H.J. Andrews Experimental Forest
Since its establishment in 1948, the H.
J. Andrews Experimental Forest has been a site of intensive and extensive research on watershed processes; forest ecology, especially
structure, composition, and function of old-growth Douglas-fir forests and plantation; forest-stream interactions; biological diversity;
processes, rates, and controls on nutrient and carbon cycling; and history and effects of natural and management disturbance processes.
The research at H. J. Andrews featured studies of management effects in the 1950s and 1960s, and then supplemented applied studies with
ecosystem research under the International Biological Program in the 1970s, and the National Science Foundation’s Long-Term Ecological
Research (LTER) program since 1980. The close working relationship between research and management communities (under the auspices
of the Cascade Center for Ecosystem Management and the Central Cascades Adaptive Management Area) have resulted in testing and development
of new management approaches to forest stands and landscapes as well as streams and riparian zones. The H. J. Andrews is a Biosphere
Reserve in UNESCO’s Man and the Biosphere program. Research activities extend over a much broader area, including use of Research Natural
Areas (RNA), wilderness areas, and other lands.
The climate at the H. J. Andrews is cool and wet in winter and warm and dry in summer. Annual precipitation
is about 2,500 mm at low elevations, falling mainly as rain at low elevations and as snow at upper elevations.
Soils are primarily Inceptisols, with local areas of Alfisols and Spodosols derived from mainly andesite volcanic
bedrock. Surface horizons are commonly loamy but may be stony at depth and shallow on steep slopes.
Douglas-fir-western hemlock forest dominates at lower elevations and Pacific silver fir forest at upper elevations.
Forest age classes include 150- and 500-year-old stands developed after wildfire, and plantations dominated by
Douglas-fir established after clearcutting since 1950. Other forest types and age classes exist in neighboring areas,
including within RNAs.
Long-Term Data Bases
Numerous long-term data bases are available on the H. J. Andrews Web site. These include the amount and
chemistry of precipitation and streamflow from three sets of experimental watersheds; vegetation change in plots of
various types, including 1-ha mapped reference stands representing the vegetation types of the areas; and data
from long-term experiments, such as the 200-year log decomposition experiment.
Research, Past and Present
Studies in the first two decades of the H. J. Andrews’s history emphasized basic characterization of the forests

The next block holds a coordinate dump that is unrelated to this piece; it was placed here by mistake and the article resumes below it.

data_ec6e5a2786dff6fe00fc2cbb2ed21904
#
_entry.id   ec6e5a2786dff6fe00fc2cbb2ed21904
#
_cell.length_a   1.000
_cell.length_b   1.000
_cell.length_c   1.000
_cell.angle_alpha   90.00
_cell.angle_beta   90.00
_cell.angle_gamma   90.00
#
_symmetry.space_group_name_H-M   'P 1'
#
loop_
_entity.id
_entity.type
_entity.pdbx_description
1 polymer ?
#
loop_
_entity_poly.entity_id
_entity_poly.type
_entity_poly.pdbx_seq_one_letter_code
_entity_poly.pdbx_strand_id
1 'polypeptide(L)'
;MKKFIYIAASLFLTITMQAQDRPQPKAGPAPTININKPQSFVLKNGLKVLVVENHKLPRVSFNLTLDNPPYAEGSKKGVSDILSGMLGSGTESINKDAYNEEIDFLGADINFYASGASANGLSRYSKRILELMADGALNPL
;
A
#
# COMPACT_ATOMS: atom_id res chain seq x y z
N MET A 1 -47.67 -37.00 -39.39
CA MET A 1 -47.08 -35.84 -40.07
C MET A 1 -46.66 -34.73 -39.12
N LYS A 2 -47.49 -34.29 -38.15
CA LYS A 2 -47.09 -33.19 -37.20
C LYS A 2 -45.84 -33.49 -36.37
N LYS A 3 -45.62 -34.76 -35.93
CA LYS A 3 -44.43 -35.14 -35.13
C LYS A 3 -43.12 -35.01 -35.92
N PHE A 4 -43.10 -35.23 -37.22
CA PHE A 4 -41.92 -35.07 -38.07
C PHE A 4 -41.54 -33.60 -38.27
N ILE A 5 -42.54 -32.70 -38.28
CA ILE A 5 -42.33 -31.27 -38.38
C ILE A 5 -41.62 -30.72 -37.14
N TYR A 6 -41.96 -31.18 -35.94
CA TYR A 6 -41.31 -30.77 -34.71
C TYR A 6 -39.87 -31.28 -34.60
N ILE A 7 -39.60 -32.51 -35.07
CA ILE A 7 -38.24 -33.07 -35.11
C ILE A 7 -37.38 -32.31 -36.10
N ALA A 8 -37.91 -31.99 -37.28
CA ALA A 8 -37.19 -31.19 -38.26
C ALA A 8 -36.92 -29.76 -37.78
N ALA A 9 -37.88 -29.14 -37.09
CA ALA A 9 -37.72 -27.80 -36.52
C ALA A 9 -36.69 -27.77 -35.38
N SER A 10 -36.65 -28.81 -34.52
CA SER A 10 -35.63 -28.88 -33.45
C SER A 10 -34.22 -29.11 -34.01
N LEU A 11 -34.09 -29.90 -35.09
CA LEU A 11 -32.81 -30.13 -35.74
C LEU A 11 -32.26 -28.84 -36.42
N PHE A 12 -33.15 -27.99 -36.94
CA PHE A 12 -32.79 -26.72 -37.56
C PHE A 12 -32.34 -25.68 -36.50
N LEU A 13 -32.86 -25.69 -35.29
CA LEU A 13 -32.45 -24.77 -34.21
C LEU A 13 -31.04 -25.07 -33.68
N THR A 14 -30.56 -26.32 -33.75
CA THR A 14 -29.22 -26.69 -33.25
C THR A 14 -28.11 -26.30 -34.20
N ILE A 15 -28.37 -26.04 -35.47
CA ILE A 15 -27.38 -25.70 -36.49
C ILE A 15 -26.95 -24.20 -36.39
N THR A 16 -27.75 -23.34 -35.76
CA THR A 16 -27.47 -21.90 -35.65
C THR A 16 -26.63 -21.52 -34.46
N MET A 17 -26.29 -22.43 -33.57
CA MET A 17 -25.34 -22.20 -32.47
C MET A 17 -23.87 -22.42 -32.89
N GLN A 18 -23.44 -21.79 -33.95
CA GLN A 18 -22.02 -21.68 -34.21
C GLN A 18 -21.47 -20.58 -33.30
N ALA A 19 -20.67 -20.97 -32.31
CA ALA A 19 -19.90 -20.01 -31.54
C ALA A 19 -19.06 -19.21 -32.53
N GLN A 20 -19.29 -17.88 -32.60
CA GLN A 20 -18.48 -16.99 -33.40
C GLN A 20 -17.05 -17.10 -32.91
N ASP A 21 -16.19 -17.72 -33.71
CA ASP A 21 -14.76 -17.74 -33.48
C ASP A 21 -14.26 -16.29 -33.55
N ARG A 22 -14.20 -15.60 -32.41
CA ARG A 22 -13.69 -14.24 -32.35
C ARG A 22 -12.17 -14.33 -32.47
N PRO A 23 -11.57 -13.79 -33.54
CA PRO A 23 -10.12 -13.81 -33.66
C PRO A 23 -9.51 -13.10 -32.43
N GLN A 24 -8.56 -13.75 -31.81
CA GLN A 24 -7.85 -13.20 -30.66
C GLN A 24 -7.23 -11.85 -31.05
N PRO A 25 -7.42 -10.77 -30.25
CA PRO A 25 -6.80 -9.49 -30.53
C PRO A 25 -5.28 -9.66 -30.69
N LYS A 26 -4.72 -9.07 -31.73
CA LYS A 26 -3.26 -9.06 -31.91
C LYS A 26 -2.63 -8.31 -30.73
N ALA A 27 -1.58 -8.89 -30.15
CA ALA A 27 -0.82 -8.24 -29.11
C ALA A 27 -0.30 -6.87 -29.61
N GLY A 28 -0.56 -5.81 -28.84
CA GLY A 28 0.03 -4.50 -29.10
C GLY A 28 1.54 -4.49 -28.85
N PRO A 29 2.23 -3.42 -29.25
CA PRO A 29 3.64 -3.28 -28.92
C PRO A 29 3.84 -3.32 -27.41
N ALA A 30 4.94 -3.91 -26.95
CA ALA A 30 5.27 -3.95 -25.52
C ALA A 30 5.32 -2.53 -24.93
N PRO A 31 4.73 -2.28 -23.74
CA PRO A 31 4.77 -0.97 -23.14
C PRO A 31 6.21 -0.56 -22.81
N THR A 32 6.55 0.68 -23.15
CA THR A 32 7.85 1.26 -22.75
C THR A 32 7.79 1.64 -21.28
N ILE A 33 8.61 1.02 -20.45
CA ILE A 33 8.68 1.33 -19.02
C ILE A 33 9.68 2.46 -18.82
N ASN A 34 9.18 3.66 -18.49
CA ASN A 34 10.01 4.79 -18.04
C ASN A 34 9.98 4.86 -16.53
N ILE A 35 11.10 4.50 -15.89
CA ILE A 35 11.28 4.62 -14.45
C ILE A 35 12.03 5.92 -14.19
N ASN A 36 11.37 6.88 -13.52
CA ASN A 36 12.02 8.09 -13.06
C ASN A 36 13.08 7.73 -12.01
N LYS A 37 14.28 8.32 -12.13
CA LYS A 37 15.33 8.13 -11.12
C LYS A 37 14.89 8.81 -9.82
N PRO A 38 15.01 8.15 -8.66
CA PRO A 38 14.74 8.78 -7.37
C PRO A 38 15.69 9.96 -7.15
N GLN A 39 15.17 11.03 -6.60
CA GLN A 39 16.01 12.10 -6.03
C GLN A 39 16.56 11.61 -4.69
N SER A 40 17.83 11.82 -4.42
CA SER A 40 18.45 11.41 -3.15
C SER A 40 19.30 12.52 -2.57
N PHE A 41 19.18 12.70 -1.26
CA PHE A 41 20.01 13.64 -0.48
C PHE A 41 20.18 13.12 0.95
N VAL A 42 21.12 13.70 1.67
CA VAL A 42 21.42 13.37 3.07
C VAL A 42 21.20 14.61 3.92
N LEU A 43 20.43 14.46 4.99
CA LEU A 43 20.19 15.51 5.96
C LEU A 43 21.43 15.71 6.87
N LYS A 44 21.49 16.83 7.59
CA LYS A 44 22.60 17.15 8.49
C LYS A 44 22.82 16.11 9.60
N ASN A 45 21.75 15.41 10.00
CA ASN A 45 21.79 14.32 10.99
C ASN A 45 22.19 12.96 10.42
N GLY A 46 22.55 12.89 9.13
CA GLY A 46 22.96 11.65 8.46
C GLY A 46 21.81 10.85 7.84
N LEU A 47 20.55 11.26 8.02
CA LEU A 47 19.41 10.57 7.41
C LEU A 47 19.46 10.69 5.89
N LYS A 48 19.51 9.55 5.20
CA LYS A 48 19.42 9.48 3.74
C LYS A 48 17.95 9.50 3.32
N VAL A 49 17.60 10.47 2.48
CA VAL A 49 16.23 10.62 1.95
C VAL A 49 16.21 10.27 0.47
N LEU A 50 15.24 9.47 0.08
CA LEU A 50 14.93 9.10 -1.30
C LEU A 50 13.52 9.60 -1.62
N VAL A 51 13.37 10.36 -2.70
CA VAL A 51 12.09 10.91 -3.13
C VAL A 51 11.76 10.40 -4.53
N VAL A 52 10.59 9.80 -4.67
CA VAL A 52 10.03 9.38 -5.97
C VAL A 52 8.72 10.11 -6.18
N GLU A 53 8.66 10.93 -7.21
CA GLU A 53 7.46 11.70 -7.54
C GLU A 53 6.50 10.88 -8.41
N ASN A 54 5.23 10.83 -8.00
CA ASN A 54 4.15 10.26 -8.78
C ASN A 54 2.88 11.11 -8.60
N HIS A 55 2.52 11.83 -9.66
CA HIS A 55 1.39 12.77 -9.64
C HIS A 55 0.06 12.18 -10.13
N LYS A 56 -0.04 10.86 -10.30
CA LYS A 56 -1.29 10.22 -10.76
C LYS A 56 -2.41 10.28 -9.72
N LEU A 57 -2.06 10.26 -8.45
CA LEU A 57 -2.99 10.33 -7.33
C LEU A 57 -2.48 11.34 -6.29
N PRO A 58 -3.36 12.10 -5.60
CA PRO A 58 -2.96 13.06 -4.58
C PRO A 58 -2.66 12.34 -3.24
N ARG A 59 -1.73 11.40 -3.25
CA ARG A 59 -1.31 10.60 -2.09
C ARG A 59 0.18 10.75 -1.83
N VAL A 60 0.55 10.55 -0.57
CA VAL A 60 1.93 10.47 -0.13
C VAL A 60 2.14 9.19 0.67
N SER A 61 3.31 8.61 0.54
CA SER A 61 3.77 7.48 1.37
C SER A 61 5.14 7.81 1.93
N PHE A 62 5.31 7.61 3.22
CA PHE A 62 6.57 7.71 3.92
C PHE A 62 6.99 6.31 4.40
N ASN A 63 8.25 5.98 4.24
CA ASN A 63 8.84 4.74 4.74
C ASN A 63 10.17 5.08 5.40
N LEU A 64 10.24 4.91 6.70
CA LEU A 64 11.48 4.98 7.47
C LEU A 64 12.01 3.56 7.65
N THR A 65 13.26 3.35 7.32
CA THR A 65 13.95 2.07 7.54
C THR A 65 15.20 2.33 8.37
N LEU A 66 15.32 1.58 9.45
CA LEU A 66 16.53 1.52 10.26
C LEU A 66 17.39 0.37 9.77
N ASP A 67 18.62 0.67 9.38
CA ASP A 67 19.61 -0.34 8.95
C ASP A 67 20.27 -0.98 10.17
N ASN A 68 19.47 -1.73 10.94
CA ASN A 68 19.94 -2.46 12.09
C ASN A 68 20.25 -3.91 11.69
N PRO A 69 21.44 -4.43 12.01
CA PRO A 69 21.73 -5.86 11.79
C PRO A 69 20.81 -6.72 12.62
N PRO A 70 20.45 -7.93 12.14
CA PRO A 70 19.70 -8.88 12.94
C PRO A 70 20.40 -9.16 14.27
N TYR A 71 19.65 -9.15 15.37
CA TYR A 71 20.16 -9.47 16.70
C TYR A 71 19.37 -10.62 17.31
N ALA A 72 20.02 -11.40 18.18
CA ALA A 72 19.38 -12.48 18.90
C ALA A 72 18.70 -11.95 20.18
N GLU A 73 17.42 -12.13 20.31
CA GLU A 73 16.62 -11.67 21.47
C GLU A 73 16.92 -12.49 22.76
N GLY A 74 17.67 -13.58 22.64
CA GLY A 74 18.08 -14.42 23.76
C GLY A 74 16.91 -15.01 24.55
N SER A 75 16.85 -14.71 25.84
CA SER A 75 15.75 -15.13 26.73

and soils and analysis of effects of forestry practices, including effects of clearcutting with and without
burning and various partial cutting practices on nutrients, streamflow, and sediment yield from small
watersheds. In the 1970s, ecosystem studies expanded the characterization of patterns of and controls on vegetation
across the landscape, stream ecology, disturbance processes, and hydrology and nutrient cycling within
small watersheds. Basic work on old-growth forests and northern spotted owl ecology took place during this
decade. Since 1980, research under the LTER program has focused on the question “how do land use
(principally forestry and roads), natural disturbances (principally fire and floods), and climate variability affect
key ecosystem properties, especially hydrology, biological diversity, and carbon dynamics”?
Major Research Accomplishments and Effects On Management
Science at the H. J. Andrews has contributed greatly to our understanding of conifer forests of the region and
globe. Work on old-growth forests, forest-stream interactions, roles of coarse woody debris in terrestrial
and stream systems, and interactions of geophysical and ecological systems has yielded important advances.
Perhaps the most distinctive feature has been the close link between research and land management and policy
in areas such as the development of new approaches to management of forest stands, riparian zones, road
systems, landscapes, dead wood, and species conservation.
The H. J. Andrews is managed cooperatively by the Pacific Northwest Research Station, Oregon State University,
and Willamette National Forest. Research and education activities involve collaborators from many other institutions.
The H. J. Andrews is managed as an open national and international research and education resource. There are
many research and education opportunities. Contact the director or participating scientists for further information.
The H. J. Andrews is located 50 miles east of Eugene, Oregon, in the Cascade Mountains and is a 2-hour drive
from Corvallis, where many scientists working at the forest have main offices. The headquarter facilities
include office, laboratory, and living facilities.
Lat. 44° 11' 55" N, long. 122° 14' 41" W
Dr. Sherri Johnson
Corvallis Forestry Sciences Laboratory
3200 SW Jefferson Way
Corvallis, OR 97331
Tel: (541) 758-7771
1Information has been updated since original publication.